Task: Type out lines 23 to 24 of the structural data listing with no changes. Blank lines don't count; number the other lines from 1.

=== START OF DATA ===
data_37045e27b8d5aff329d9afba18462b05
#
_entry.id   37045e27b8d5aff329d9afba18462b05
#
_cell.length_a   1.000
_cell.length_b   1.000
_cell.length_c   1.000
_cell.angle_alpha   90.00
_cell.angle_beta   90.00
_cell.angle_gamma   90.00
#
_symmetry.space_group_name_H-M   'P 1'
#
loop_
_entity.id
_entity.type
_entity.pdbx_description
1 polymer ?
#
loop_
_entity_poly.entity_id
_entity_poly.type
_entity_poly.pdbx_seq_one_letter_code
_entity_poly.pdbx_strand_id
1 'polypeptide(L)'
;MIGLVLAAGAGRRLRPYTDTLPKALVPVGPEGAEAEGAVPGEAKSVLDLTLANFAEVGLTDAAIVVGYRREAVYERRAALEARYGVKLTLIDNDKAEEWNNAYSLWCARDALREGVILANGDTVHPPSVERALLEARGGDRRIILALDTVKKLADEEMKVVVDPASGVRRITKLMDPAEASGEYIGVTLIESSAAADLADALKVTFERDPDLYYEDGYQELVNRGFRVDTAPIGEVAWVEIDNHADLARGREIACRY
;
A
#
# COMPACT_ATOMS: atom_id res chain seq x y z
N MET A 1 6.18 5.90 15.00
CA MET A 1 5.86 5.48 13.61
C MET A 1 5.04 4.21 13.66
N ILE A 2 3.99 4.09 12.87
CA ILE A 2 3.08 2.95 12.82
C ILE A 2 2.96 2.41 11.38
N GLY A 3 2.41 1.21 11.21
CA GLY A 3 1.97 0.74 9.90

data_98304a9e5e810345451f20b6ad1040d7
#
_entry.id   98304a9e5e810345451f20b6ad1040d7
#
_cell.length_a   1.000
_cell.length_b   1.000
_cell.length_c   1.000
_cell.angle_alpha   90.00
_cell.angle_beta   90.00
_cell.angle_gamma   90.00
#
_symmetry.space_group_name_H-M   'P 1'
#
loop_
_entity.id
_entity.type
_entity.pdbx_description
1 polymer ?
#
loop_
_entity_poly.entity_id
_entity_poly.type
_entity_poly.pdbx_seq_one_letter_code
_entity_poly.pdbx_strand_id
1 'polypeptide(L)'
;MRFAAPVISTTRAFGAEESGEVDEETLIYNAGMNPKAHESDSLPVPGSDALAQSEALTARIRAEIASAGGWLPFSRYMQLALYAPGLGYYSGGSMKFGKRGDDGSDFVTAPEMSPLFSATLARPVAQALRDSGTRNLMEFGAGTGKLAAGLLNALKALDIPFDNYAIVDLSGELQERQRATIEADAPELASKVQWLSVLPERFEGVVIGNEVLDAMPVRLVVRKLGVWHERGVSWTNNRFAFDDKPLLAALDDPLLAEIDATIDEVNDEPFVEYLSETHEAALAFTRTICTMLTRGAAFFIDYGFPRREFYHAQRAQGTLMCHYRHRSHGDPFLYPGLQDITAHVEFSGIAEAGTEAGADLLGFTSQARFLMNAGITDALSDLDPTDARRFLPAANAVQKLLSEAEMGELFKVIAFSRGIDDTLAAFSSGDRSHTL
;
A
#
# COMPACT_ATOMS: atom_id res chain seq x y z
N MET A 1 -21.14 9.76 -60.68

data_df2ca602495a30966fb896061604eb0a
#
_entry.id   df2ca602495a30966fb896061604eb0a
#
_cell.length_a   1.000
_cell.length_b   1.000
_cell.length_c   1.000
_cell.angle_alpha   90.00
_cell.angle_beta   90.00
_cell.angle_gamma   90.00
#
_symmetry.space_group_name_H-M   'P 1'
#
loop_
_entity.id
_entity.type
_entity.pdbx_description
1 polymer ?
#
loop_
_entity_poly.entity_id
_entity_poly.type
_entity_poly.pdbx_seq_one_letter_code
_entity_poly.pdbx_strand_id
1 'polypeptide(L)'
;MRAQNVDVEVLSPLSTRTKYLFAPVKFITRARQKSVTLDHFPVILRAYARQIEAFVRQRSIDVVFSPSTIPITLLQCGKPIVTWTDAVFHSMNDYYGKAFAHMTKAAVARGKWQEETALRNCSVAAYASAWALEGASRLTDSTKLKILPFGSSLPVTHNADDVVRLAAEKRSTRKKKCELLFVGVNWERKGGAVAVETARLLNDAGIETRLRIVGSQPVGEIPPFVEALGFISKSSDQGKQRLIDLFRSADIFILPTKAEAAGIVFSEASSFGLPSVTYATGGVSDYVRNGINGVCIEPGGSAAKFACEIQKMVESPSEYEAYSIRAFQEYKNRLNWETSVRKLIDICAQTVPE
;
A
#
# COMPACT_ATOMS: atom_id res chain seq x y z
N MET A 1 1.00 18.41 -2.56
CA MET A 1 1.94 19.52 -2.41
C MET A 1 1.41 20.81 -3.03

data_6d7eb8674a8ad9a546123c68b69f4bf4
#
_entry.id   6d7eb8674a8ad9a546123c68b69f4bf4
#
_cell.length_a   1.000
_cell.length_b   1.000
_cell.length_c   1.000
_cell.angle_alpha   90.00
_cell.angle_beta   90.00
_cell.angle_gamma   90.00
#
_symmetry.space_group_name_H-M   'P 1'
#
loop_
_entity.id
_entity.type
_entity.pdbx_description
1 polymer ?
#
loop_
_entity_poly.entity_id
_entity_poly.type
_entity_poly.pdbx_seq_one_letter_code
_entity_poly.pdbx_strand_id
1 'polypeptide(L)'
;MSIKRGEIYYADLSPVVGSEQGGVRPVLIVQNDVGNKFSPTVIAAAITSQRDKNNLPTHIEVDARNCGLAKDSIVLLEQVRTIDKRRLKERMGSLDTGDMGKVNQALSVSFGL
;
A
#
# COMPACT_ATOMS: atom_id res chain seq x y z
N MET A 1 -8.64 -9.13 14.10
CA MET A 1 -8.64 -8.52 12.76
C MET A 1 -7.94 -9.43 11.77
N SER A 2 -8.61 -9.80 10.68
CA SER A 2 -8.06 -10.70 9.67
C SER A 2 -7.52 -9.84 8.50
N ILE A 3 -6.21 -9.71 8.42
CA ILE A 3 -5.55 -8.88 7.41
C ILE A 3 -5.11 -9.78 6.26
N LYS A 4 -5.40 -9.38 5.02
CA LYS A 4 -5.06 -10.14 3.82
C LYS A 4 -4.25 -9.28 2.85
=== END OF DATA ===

_entity_poly.pdbx_seq_one_letter_code
_entity_poly.pdbx_strand_id